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I have the following code that works as expected:

a = [1, 2, 3, 4]
b = a

>>> b is a
True

if I change it up a little it still works:

a = [1, 2, 3, 4]
b = a[2] * 2

>>> b is a[2] * 2
True

Now the problem:

a = [1, 2, 3, 4]
b = a * 2

>>> b is a * 2
False    

Can someone please explain to me why this returns False, while b is a[2] * 2 returns True?

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3 Answers 3

up vote 5 down vote accepted

When a is a list, a * 2 creates a new list instance. If you call a * 2 twice, you create two new list instances -- that's why b is a * 2 yields False.

The reason that you get True for b is a[2] * 2 is an optimisation of CPython that caches small integers. Since integers are immutable in Python, it actually does not matter if you get a new instance or a cached one, and for small integers, Python returns a cached version if you hit the same integer again. Also try

>>> a = [1, 2, 300, 4]
>>> b = a[2] * 2
>>> b is a[2] * 2
False
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Too fast for me, Sven. –  Andrew Mar 10 '11 at 20:46
3  
The bottom line of course, is don't use is unless you really want object identity ; use == for numerical comparison. –  Andrew Mar 10 '11 at 20:48
    
Great explanation! @Andrew, I definitely see the benefit of using == instead of is. –  Timmay Mar 10 '11 at 20:56

Identical lists aren't equivalent when compared is unless they reference the same list. Just because the lists have the same values doesn't mean they reference the same list in memory.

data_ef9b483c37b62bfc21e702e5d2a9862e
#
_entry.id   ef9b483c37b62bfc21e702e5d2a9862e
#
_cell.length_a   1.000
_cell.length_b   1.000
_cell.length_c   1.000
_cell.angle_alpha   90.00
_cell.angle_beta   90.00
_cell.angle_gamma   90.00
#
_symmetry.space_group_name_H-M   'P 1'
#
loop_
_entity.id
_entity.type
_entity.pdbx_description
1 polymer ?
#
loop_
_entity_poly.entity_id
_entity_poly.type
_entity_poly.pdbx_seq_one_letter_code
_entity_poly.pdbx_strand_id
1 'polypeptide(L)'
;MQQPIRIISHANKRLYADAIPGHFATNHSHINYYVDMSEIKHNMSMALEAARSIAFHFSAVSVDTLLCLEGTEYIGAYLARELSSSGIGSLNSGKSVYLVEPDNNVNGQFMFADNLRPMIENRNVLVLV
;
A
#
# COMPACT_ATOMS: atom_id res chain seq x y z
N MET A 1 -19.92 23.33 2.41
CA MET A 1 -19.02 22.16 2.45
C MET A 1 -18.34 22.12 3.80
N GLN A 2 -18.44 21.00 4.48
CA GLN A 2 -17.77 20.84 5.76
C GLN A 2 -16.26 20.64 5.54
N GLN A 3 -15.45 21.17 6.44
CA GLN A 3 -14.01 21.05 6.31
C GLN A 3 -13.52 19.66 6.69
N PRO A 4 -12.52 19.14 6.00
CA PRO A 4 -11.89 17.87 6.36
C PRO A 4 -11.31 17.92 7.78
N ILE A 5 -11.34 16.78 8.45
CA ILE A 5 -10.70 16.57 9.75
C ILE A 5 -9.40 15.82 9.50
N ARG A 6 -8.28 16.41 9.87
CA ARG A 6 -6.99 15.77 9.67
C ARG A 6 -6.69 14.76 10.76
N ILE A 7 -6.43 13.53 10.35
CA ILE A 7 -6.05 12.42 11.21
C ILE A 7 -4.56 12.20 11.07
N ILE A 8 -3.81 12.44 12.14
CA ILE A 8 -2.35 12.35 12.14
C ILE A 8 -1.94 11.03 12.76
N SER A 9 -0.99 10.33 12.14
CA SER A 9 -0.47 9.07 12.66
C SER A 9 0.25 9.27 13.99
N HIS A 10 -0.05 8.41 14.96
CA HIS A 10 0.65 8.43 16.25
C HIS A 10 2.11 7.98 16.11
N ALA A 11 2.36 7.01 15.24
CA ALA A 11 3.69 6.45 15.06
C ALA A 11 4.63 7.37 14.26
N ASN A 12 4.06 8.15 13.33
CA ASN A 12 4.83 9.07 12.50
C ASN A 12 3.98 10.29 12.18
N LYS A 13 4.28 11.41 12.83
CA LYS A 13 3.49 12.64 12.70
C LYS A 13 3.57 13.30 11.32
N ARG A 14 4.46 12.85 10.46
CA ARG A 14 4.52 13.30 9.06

E.g.,

>>> a = [1,2,3]
>>> id(a) # memory location list a references
161267628
>>> b = [1,2,3]
>>> id(b) # memory location list b references, a different memory location than list a
161276396
>>> a == b 
True
>>> a is b
False
>>> c = a # by this method of assignment; c points to the same point that a does;
# hence changes to a and changes to c, will change both.
>>> id(c) # memory location that c references; this is the same as where a points.
161267628
>>> a is c
True
>>> c.append(4)
>>> print a
[1, 2, 3, 4]
>>> print b
[1, 2, 3]
>>> print c
[1, 2, 3, 4]
>>> d = a[:] # this just copies the values in a to d.  
>>> id(d)
161277036

This makes sense that they point to different memory locations, because if you may want to say change the first list (like append 4 to the end a) without modifying b which wouldn't be possible if a and b pointed to the same location in memory.

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I like your use of memory locations, as it has helped me to understand what python is actually doing with the assignments. I have a feeling I will use id() a lot in the future. –  Timmay Mar 10 '11 at 21:07

a * 2 constructs a new list, while an integer has identity with itself.

>>> type(a[2] * 2)
<type 'int'>
>>> type(a * 2)
<type 'list'>
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1  
Two integers with the same value may not be identical instances -- see the example I gave in my answer. –  Sven Marnach Mar 10 '11 at 20:47
    
This is indeed the case. 2 ** 32 is 2 ** 32 => False. –  Bittrance Mar 10 '11 at 20:51

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